I was saddened to wake up to the news of Sir Roger Bannister’s passing at the age of 88 two Sundays ago, and found myself at a bit of a loss while sipping my morning coffee and scrolling through the mini memorials in my Twitter feed. Eventually I decided to put on my running shoes and head over to the local high school track to honor his legacy with a hard mile of my own. It just seemed the appropriate thing to do. Bannister, the first human to run under 4 minutes for the distance, inspired a generation with his performance on May 6, 1954. He made the impossible possible and showed that barriers largely exist in our minds.
“It is the brain, not the heart or lungs, that is the critical organ,” he’s been quoted as saying. “[Breaking the 4-minute mile] is on par with things like climbing Mt. Everest, or landing on the moon,” author David Epstein says in the film, Bannister: Everest On The Track. “It’s a question of, ‘Can we actually do this?’”
The answer, of course, was yes. And while Bannister’s historic mark might place him near the back of many competitive mile races today, his 3:59.4 clocking not only represented a watershed moment for middle-distance running—“Après moi, le déluge,” or “after me, the flood,” he said famously—but it will forever serve as an example of the transformative power that sport can have on society, history, and humanity as a whole. So what’s YOUR 4:00 mile? That seemingly impossible goal you’ve been fearing, forgetting, or pushing aside for some time now. Put your shoes on, get out there, and go smash the shit out of it. You never know what you might learn—and who you might inspire—along the way.
A lot’s been written about Bannister since his passing, of course. Here are a few of my favorite pieces:
+ David Epstein’s short tribute for Sports Illustrated. “After I wrote about him in 2011, Bannister stayed in touch,” Epstein writes. “On occasion, I got an early morning call: ‘Hello! It’s Sir Roger! I have three things to tell you….’ Always quick, wide-ranging and delightful.”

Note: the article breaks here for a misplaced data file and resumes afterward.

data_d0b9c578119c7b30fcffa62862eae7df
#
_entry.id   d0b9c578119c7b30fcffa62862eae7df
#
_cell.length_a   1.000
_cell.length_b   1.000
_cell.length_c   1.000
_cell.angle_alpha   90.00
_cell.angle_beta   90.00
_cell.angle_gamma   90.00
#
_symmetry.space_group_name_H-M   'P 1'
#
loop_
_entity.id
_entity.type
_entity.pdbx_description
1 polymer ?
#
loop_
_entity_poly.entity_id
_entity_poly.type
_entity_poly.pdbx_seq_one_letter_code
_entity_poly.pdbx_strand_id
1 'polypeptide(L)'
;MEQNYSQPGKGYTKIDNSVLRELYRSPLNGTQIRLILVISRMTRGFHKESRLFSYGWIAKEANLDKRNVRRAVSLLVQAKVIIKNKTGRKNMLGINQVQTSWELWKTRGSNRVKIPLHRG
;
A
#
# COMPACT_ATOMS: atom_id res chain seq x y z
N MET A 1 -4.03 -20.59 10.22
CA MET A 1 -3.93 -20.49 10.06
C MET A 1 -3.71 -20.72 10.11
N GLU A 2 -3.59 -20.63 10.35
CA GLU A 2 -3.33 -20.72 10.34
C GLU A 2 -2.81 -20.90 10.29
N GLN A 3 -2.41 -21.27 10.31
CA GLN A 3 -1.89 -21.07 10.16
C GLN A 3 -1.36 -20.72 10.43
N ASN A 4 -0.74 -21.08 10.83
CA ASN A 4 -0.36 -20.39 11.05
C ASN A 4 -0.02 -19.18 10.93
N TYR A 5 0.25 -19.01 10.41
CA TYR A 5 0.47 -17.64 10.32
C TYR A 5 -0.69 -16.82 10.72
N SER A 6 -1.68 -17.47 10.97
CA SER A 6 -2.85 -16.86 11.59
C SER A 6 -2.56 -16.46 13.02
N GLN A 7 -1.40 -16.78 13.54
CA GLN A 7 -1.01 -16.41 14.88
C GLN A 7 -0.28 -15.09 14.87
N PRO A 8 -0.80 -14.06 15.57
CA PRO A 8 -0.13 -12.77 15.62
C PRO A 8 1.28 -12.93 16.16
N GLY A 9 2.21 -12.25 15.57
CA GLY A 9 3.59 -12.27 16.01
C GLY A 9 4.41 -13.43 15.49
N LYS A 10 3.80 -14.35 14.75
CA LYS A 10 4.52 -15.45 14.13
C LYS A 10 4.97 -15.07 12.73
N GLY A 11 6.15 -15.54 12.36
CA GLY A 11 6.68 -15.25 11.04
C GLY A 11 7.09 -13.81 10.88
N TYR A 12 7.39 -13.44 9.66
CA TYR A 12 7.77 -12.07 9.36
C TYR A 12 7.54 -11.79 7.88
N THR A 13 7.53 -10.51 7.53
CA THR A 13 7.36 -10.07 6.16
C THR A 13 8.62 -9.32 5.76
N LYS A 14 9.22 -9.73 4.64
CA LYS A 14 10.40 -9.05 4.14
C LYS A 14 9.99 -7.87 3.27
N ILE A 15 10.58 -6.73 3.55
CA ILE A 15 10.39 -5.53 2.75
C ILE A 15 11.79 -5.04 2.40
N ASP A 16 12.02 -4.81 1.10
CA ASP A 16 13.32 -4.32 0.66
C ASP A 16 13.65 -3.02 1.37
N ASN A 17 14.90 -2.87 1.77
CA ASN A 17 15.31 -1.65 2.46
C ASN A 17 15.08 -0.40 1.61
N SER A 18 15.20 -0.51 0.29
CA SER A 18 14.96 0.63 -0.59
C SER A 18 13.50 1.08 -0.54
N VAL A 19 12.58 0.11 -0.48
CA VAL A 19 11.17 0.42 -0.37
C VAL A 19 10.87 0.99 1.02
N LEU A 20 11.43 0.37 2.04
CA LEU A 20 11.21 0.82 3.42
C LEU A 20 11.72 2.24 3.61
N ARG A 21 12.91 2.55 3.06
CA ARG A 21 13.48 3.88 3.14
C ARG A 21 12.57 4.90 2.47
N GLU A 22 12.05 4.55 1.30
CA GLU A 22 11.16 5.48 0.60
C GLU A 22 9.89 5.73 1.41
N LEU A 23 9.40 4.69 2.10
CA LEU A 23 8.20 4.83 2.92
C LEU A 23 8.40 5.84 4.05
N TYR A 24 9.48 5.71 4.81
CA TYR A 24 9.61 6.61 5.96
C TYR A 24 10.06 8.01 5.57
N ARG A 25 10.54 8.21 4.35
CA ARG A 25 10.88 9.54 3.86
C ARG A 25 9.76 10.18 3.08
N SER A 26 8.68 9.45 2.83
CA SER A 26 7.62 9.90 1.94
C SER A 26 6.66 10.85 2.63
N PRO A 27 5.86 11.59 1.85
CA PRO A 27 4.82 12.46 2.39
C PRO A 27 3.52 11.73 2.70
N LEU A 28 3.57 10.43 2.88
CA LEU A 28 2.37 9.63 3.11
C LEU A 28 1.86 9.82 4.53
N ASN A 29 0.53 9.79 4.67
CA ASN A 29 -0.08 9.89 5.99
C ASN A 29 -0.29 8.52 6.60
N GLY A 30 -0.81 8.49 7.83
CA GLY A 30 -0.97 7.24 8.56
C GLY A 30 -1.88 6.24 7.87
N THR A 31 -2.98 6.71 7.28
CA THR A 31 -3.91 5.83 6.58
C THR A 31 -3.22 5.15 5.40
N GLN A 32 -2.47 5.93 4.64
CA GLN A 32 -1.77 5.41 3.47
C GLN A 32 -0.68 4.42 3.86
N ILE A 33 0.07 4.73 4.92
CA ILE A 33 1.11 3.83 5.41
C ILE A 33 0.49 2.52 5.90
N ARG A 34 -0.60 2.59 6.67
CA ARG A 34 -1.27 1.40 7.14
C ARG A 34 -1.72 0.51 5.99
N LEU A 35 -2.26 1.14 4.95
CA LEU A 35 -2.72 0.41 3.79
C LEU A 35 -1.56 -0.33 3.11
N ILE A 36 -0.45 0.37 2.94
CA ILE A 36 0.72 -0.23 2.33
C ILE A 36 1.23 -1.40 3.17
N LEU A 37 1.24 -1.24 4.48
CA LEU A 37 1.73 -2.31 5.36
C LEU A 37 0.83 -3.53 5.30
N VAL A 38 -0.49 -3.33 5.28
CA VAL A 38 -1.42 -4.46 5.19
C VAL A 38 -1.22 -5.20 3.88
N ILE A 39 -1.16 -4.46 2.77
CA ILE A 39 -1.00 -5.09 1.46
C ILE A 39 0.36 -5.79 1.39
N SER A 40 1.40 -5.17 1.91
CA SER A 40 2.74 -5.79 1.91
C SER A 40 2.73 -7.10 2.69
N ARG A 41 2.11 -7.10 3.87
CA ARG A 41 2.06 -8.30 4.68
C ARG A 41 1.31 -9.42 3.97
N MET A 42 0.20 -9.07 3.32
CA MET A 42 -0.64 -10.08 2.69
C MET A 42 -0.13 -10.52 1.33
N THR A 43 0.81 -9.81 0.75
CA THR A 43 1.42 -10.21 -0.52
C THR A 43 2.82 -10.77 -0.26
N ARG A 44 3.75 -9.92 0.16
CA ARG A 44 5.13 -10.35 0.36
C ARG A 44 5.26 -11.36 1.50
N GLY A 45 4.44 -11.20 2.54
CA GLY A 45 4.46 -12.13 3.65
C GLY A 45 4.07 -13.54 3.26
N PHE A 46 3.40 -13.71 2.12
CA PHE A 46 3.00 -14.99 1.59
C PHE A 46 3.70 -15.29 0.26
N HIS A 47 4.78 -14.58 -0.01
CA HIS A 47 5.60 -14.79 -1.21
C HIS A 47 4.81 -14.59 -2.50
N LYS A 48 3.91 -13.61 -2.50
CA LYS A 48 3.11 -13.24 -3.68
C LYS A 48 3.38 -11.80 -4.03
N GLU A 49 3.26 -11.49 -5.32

+ “But most of us, at some point in our lives, can for a few fleeting moments propel ourselves forward at Roger Bannister’s pace,” Malcolm Gladwell writesin a piece for The New Yorker entitled The Ordinary Greatness of Roger Bannister. “In the gray days of nineteen-fifties Britain, the act of making the unattainable attainable was considered a greater accomplishment than achieving the impossible. It still should be.”
+ What We Can Learn From Roger Bannister. “For me, Bannister will always epitomize this “amateurish” approach to sports,” Alex Hutchinson writes for Outside. “We’ll remember him because his greatest day on the cinders happened to coincide with a round-number time over an arbitrary distance. But we’ll also remember him because he reminds us that sports were a game and a journey of self-knowledge before they were a profession.”
+ Given the timing of Bannister’s passing, it seems somewhat poetic that my latest podcast guest, Lou Serafini, recently became the 514th American to break 4 minutes in the mile, running 3:59.33 at the Boston University Last Chance meet two weekends ago. The self-described blue-collar runner works full-time as the community manager at Boston-based Tracksmith and has established himself as one of the most recognizable figures on the local scene. The 26-year-old Serafini isn’t just known for his wheels, however; he has an infectious enthusiasm for the sport and has demonstrated an uncanny knack for connecting with runners of all levels. Listen in here.
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